He also introduced other methods, such as blending. In Champagne, blending takes on many forms. The wines are often non-vintage, so blending different vintages together is something of an art form stemming from the time of Dom Pérignon. The aim of the blend is to create a quality product that's consistent with the house style and which can be drunk young (as most people assume non-vintage champagne should be drunk) but which can also be aged (as the best non-vintage wines most certainly can be). Other forms of blending include different grape varieties, vineyards, villages, and regions. Just like Dom Pérignon at Hautvilliers, the role of the blender is vital.
Champagne covers a large area, much of it flat land for planting crops. Vines are planted on slopes which rise from the plains. These slopes, around 150-300m high and generally south-facing to catch the sun, are scattered around the region producing different styles of wine. The wine region is located in two départements, the Marne and, further to the south, the Aube.
The land is on top of a large chalk basin; beneath the topsoils lies thin, light, decomposed chalk that helps reflect heat back on to the vines. This is the same chalk that's visible in the crayères, which many producers have organised tours of.
The region is divided into different areas. To the north is Montagne de Reims, small hills covered in trees as well as vines, lying between Reims and Epernay. This has plantings of all three grape varieties, though it is Pinot Noir which is considered the best here. There are actually north-facing slopes planted which still manage to ripen grapes, as during the night there is warm air retained from the day.
To the south of Epernay is Côte des Blancs, which, as the name suggests, is mostly planted to Chardonnay. These are some of the most sought-after grapes in Champagne, producing the delicacy and finesse the best wines of the region are famous for. Within Côte des Blancs are some of the most famous villages, such as Cramant, Avize, Oger, and Le Mesnil-sur-Oger. These villages are classed Grand Cru - unlike Burgundy, the Cru system refers to a village rather than a vineyard. Côte de Sezanne, in essence, continues southwards on from Côtes des Blancs, but the wines can be richer in heavier soils.
Further south-west is Vallée de la Marne, where Meunier is the majority grape. Meunier is important here because it's more resistant to frost, which the valley is prone to. The wines are easy-drinking and fruity - as much due to the grape variety as the region.
Much further south, disconnected from the other regions, is Côte des Bars. In fact, it's nearer to Chablis, and for a time the region was considered a second-class expression of champagne. Pinot Noir is the dominant variety here, producing ripe, fruity wines. There is some Chardonnay here too, especially on Montgueux, a hill which is considered to produce exceptional white wine.
the grape varieties
99.7% of Champagne plantings are of just three different varieties. There used to be many more, but after phylloxera and World War I devastated vineyards, there was a reorganisation which focused on Pinot Noir, Meunier, and Chardonnay. This reorganisation changed the landscape of Champagne too. Plantings used to be 50,000 vines/ha (in a system appropriately called en foule, or "in a crowd"), an astonishing level of density. Since WWI, plantings have been at a mere 8-10,000 vines/ha.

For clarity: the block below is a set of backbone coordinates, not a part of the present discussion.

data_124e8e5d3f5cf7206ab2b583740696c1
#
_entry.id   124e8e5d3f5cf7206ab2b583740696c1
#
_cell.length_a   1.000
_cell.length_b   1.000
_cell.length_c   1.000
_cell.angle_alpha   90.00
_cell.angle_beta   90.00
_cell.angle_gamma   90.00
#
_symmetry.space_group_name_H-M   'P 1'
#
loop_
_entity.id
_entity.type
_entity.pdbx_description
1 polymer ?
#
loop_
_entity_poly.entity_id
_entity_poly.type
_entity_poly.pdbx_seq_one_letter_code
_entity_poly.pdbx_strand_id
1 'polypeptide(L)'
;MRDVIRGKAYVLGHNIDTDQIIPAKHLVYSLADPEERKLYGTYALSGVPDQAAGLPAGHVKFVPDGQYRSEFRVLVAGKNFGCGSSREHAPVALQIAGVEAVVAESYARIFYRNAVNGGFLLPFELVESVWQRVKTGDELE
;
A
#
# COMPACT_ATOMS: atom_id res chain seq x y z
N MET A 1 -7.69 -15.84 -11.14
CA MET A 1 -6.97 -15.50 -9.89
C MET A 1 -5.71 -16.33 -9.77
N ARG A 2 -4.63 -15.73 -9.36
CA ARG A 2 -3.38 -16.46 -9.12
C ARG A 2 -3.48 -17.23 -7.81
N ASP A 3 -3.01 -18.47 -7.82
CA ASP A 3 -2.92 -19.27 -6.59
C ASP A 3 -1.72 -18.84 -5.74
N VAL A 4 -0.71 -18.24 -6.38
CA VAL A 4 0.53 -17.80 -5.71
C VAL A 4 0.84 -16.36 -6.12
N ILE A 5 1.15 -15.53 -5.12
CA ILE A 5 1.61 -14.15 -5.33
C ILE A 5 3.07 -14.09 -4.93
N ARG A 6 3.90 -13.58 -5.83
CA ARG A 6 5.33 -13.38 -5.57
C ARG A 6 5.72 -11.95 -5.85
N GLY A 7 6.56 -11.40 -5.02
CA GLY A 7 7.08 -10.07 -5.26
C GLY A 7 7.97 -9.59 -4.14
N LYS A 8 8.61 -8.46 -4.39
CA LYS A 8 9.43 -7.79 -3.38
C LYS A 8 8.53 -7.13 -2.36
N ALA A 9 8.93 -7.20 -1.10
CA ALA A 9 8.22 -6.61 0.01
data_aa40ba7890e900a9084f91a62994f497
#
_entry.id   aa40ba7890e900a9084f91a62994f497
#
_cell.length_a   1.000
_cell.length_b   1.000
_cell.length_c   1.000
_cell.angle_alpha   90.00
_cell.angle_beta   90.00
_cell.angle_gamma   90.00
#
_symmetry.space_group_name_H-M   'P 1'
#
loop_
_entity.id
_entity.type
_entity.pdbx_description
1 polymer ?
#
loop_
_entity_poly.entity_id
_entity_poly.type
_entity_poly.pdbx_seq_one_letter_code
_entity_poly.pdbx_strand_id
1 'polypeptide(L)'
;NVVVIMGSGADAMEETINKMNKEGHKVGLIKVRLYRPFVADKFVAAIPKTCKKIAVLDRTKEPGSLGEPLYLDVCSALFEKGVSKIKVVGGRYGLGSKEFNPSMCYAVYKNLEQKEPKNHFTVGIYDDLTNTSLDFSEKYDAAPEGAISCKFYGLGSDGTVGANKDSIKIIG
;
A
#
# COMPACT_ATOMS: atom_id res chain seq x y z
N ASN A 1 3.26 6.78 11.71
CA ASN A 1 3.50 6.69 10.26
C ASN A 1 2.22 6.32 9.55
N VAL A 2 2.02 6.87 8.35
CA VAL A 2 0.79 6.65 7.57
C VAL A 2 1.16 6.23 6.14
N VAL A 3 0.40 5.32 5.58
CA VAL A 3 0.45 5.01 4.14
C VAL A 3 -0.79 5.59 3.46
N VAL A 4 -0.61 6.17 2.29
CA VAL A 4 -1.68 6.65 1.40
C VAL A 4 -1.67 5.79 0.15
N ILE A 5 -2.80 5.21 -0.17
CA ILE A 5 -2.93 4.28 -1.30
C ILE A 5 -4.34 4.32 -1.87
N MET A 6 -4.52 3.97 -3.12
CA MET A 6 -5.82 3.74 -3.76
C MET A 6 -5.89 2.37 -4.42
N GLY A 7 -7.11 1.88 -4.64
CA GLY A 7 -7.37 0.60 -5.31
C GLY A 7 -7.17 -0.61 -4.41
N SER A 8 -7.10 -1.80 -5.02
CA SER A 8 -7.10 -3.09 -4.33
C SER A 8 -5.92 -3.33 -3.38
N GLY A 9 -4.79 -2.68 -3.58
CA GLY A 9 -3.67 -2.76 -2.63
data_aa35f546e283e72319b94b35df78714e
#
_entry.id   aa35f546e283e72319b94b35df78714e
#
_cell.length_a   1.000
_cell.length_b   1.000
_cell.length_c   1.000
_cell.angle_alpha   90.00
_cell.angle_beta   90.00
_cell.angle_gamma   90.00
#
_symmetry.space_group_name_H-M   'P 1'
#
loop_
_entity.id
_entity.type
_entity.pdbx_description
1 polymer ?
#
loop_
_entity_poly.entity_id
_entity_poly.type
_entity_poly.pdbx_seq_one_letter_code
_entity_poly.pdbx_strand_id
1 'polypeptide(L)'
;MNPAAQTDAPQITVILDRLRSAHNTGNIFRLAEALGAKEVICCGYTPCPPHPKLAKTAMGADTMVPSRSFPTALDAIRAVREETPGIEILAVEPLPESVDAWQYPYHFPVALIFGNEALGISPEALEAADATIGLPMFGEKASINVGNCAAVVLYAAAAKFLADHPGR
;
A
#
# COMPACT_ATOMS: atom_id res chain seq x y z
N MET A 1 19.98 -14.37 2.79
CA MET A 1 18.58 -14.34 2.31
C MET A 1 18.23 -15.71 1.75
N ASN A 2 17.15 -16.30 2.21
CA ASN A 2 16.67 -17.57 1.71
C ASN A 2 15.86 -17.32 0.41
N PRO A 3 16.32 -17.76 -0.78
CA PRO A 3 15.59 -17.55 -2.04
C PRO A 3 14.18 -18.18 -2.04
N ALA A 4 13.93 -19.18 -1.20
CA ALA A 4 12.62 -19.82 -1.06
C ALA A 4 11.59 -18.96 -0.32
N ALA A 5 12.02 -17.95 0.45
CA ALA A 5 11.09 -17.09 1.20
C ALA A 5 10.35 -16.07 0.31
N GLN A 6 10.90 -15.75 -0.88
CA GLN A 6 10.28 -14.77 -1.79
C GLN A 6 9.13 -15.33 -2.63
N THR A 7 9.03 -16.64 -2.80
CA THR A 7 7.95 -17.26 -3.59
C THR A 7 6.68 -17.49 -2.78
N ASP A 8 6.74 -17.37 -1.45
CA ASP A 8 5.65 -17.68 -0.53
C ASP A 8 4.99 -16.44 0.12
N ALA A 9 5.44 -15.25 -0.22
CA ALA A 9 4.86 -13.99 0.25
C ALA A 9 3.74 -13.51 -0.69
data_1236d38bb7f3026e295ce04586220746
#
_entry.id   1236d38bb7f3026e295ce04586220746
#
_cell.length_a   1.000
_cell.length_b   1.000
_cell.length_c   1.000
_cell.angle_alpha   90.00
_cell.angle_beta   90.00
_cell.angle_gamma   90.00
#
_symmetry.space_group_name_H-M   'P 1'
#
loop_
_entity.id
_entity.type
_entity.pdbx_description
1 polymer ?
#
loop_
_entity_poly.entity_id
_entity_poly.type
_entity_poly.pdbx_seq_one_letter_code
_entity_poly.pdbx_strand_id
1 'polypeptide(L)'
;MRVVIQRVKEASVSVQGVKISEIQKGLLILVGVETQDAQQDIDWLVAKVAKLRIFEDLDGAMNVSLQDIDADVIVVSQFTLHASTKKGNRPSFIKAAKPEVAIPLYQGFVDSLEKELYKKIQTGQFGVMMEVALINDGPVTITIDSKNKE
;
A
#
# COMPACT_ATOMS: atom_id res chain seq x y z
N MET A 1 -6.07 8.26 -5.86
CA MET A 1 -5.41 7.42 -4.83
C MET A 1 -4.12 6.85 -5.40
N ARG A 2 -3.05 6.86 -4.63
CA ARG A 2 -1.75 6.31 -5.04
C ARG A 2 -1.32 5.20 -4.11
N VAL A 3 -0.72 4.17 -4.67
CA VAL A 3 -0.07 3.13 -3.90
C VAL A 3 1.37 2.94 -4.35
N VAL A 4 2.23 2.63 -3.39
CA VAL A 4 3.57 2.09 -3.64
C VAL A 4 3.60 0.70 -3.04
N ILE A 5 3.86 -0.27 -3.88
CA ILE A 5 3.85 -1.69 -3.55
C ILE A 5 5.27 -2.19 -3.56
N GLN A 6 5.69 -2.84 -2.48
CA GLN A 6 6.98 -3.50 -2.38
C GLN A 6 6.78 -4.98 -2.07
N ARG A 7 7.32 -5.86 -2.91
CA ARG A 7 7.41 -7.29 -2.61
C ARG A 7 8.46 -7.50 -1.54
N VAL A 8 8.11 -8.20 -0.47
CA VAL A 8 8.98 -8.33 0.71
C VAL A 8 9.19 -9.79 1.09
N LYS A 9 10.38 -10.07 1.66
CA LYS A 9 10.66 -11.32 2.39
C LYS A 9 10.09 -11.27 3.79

The three grape varieties all have a different role to play. Meunier produces fruity, youthful wines. For this reason, the grape is often found in non-vintage wines which are usually drunk young. Pinot Noir contributes body and structure, while Chardonnay provides acidity and elegance. A champagne, whether vintage or non-vintage, should slowly develop over its lifetime and how a wine is blended forms part of that development.
Today, champagne is synonymous with sparkling wine. (Any other sparkling wine should not be referred to as champagne, it really upsets the champenois.) But until the mid-nineteenth century, still wine dominated. There is still a small amount of it produced, acidic white wine from Chardonnay and tight, lean red wine from Pinot Noir. These wines are an acquired taste, but their acidity makes them a good food pairing. A handful of producers make quality examples, sold under the Coteaux Champenois AOC, such as Jean Vesselle's excellent Bouzy Pinot Noir ($50).
The relationship between producers and growers is a complex one, which has in the past broken into riots. Growers are extremely important, with over 15,000 of them. Even the biggest producers rely on them. This tension has recently been exacerbated by still unfulfilled plans to extend Champagne to keep the price of land and grapes down.
This relationship is governed by the CIVC, who create and manage contracts between growers and producers. The CIVC play an important role in Champagne, setting limits on how much wine is made each year to ensure that there are always reserve wines for lean years and that supply doesn't outstrip demand.
In contrast to the many growers, there are only 300 négociants - merchants who buy grapes and wine and sell wine under their own label. The most famous of these date back to the 1700s. Eighteen of them are known as Grandes Marques, brands so famous their reputation precedes them. They include Krug (the most expensive), Moët et Chandon (the largest), Veuve Clicquot, Taittinger, Bollinger (as drunk by James Bond), Billecart-Salmon, Charles and Piper Heidsieck, Ruinart (the oldest), and, my favourite, Deutz.
This combination of history, climate, and production methods makes champagne a unique wine. Many producers around the world try to imitate champage, but never quite replicate it. In my next post, I’ll look at the different styles of champagne and the best wines to try.